In Europe, some allergy sufferers are given sublingual immunotherapy, or allergy drops, to treat their symptoms. These tiny drops of purified allergens -- such as pollen or dust mites -- are placed under the tongue as an alternative to weekly allergy shots. The drops work like a vaccine, slowly increasing the body's tolerance to the allergen.
The Food and Drug Administration has yet not approved these drops for use in the United States, but new evidence published this week by the Journal of the American Medical Association could pave the way for American pharmaceutical companies.
"There is a tremendous interest in this treatment," said Dr. Clifford Bassett, medical director of Allergy and Asthma Care of New York. "As such there have been and are currently clinical trials underway by various companies looking to try to get an approval and come to the U.S. market in the years ahead."
Dr. Sandra Lin from the Johns Hopkins University School of Medicine and her colleagues reviewed 63 studies to analyze the effectiveness of allergy drops.
The researchers found strong evidence that the drops improve asthma symptoms, with eight of 13 studies reporting an improvement of more than 40%. They also found moderate evidence that the drops decrease symptoms of allergic rhinitis - symptoms such as a runny nose or congested sinuses that are similar to those caused by the common cold.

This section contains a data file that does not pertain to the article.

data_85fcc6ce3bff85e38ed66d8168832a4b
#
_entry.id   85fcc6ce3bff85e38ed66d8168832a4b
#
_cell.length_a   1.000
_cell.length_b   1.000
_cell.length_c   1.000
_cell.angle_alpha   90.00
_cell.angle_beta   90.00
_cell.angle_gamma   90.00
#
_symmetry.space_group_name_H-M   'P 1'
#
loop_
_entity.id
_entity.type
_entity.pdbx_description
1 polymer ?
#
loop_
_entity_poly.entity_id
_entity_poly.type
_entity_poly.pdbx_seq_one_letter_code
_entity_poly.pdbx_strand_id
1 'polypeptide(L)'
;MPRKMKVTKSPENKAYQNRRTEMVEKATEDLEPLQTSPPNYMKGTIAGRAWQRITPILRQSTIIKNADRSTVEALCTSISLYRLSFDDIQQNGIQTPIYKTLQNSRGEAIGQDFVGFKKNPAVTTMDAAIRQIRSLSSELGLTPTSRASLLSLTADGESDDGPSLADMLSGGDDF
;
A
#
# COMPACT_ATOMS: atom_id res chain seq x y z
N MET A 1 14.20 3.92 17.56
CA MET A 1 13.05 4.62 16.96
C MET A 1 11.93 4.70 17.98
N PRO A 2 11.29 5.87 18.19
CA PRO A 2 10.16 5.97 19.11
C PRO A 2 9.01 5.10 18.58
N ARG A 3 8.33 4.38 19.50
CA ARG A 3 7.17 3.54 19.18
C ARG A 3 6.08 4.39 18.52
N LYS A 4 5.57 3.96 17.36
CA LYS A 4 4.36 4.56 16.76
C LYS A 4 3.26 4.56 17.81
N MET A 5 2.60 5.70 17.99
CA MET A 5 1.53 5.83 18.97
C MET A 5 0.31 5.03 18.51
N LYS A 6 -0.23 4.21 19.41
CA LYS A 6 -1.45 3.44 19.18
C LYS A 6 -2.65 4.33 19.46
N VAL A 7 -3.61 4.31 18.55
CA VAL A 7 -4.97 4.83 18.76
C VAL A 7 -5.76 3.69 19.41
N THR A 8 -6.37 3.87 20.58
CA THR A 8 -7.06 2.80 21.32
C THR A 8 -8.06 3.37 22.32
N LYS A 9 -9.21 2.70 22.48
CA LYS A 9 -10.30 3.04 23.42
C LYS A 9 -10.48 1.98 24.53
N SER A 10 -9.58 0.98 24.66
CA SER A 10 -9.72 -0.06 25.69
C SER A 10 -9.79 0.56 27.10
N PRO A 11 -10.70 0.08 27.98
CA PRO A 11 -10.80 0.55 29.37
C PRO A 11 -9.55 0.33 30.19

In 16 of 41 studies, allergy medication use decreased significantly among participants taking sublingual immunotherapy.
The researchers concluded that these under-the-tongue drops are effective, but that more research is needed to determine the optimal doses.
Up to 40% of Americans suffer from allergic rhinitis or allergic asthma, according to the journal article. Currently patients are administered allergen immunotherapy through skin injections, Bassett said. Allergy drops could be more convenient than these allergy shots, as they could be administered quickly and easily at home.
"I expect this year's pollen season to be among the worst, in part due to higher pollen levels ... maybe made worse by warmer temperatures and climates," Bassett said.
Here are five of his tips for surviving the allergy season:
1) Wear sunglasses to block airborne allergens from entering your eyes.
2) Consider exercising indoors on high-pollen days. More pollen is generally found on warm, dry and windy days.
3) Start early with allergy treatments - many medications work better if you start them before symptoms begin.
4) Shower before going to bed to reduce the number of allergens that are brought into your bedroom.
5) Keep your windows closed and set your air conditioner to "recirculate" to keep out pollen.